You know the answer to the question in the headline. Of course the media has a “bad news bias.” I wrote about it myself a few weeks ago in the context of the strange under-coverage of newly vaccinated senior citizens finally reuniting with their grandchildren after a year in isolation. The emotional pull of stories like that should have made them a staple of TV news coverage in March, as more Americans got their shots. There was even a partisan angle in it potentially for our fair-and-balanced press: “Look at the joy Joe Biden’s vaccine program has brought back to our country!”
As it is, a month on, I still haven’t seen any news segments like that. The closest we’ve gotten is occasional print pieces by or about senior citizens describing their relief at being able to reenter society safely. Good stuff — but not enough.
David Leonhardt of the Times has noticed the grim tilt in COVID coverage as well. It’s a recurring theme for him of sorts: He also wrote the widely circulated piece back in January about how scientists and media outlets “undersell the vaccine” by foolishly asking vaccinated people to continue taking maximum precautions for the foreseeable future. Leonhardt got hold of a new study analyzing media coverage of the pandemic in the U.S. among a variety of sources to see if it confirmed his suspicions. Result: Yep, even allowing for the fact that news coverage of a deadly disease is destined to skew gloomy, American media is really gloomy compared to foreign counterparts. And national media in the U.S. is gloomy compared to local counterparts.
The coverage by U.S. publications with a national audience has been much more negative than coverage by any other source that the researchers analyzed, including scientific journals, major international publications and regional U.S. media. “The most well-read U.S. media are outliers in terms of their negativity,” Molly Cook, a co-author of the study, told me.
About 87 percent of Covid coverage in national U.S. media last year was negative. The share was 51 percent in international media, 53 percent in U.S. regional media and 64 percent in scientific journals.
Notably, the coverage was negative in both U.S. media outlets with liberal audiences (like MSNBC) and those with conservative audiences (like Fox News).
National U.S. publications and TV networks cover Covid news much more negatively than foreign media, scientific journals or regional media within the U.S.
— David Leonhardt (@DLeonhardt) March 24, 2021
What’s going on to make American media such eeyores? I think there are at least five separate forms of bias possibly contributing.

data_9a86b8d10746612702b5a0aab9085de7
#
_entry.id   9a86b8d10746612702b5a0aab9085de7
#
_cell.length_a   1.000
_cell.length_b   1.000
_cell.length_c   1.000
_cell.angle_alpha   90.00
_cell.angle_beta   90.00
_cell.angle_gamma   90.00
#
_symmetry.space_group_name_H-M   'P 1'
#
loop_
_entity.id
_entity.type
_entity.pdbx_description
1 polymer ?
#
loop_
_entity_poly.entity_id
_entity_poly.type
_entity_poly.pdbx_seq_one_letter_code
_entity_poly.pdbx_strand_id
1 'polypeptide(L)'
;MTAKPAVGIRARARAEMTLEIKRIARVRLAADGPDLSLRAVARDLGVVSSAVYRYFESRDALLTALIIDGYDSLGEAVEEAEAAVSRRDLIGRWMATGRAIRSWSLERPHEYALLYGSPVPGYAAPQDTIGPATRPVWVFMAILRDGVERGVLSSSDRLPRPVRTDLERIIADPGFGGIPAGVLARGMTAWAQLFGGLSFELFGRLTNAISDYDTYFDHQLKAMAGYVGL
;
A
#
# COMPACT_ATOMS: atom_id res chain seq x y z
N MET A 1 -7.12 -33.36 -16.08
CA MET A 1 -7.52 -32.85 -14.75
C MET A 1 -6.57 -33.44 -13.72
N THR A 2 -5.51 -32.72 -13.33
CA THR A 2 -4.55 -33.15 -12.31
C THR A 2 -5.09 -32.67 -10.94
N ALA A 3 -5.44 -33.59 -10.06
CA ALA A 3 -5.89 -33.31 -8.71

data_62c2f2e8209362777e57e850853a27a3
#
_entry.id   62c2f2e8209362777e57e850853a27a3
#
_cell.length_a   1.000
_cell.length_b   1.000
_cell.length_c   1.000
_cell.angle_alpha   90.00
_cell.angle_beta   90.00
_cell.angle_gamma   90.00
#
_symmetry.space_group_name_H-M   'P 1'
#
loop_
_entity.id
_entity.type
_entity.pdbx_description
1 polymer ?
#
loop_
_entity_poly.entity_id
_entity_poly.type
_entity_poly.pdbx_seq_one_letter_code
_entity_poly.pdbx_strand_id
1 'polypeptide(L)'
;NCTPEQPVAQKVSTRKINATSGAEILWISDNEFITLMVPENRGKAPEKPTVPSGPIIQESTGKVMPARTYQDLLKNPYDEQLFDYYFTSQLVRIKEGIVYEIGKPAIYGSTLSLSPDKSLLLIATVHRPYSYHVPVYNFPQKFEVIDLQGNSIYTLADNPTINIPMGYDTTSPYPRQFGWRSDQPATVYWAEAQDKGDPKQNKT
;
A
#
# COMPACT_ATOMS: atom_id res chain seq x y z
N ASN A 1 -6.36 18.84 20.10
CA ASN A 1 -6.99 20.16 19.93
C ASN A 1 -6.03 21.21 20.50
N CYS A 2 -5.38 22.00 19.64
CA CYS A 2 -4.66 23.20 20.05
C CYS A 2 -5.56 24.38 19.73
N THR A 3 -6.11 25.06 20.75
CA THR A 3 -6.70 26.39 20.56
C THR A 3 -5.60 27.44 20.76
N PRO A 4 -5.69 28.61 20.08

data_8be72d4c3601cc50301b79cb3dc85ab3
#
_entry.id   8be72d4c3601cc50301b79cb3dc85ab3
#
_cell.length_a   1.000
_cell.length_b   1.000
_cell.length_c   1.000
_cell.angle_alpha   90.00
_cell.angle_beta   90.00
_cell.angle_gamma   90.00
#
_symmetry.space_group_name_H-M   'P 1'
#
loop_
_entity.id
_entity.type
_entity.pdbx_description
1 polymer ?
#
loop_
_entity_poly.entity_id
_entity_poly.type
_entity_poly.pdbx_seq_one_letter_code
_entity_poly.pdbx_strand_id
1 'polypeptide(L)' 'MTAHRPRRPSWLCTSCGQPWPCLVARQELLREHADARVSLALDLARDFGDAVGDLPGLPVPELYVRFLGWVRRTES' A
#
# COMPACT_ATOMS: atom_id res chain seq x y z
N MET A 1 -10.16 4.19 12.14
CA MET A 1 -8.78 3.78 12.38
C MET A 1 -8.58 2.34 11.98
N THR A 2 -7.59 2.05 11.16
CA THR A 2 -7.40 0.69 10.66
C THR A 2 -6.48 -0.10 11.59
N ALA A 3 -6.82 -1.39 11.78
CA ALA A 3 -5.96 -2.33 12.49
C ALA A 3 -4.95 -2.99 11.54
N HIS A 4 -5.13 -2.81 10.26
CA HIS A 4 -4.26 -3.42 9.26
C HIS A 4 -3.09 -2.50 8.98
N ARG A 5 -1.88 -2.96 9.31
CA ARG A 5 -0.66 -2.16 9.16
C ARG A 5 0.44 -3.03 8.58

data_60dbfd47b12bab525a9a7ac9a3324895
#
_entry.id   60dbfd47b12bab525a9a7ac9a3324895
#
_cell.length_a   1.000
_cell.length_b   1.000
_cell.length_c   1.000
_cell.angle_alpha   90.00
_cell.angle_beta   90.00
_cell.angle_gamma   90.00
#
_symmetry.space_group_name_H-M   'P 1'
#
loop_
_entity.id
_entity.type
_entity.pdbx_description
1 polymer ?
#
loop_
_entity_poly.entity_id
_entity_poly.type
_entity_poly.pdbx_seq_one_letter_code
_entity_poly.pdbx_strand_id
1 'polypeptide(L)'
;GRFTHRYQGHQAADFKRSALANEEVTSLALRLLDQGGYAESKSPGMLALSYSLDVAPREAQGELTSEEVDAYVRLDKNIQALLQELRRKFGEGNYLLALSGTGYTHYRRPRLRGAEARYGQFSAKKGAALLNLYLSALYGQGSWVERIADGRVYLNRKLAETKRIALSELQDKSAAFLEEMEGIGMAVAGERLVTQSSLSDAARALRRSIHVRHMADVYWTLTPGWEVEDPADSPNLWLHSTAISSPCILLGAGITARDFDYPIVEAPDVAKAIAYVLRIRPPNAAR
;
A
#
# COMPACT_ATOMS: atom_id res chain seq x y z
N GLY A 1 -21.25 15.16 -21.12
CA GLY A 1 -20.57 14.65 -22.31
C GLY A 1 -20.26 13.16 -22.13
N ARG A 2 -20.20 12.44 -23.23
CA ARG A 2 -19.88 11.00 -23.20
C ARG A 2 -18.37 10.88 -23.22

1. Consumer bias. The media wants to attract eyeballs because that’s good for its bottom line. Even non-journalists know the phrase, “If it bleeds, it leads.” And that holds true for COVID, according to the study Leonhardt cites. The negative stories about the pandemic got more clicks on Facebook than the positive ones did, which may explain why national media is playing up the bad news even relative to scientific journals. As for why news consumers are focused on the negative more than the positive, for some it may be sensationalism — headlines about “death tolls” always grab readers — but for others it may be risk management. If you’re worried about COVID, you want to know the latest bad news about spiking infection rates or case counts ASAP so that you can curb your behavior outside the home accordingly.
2. Industry bias. Leonhardt has a sound theory about this: “In the modern era of journalism — dating roughly to the Vietnam War and Watergate — we tend to equate impact with asking tough questions and exposing problems… Our job is to cut through the self-promotion and find the truth. If we don’t tell you the bad news, you may never hear it.” The pandemic’s been the biggest story in the world for a year and the United States has the highest death toll from it of any country by far. It’s a national catastrophe, one made worse by major mistakes from federal and state leaders. Between the impulse to hold politicians (well, some politicians) accountable, the recurring waves of infections, the public interest in up-to-date risk assessments, and the endless uncertainty about how the virus transmits and why some have severe symptoms while others don’t, it’s an endless banquet of not just bad news but important bad news. And the modern media’s top obligation, as Leonhardt says, is to bring you important bad news.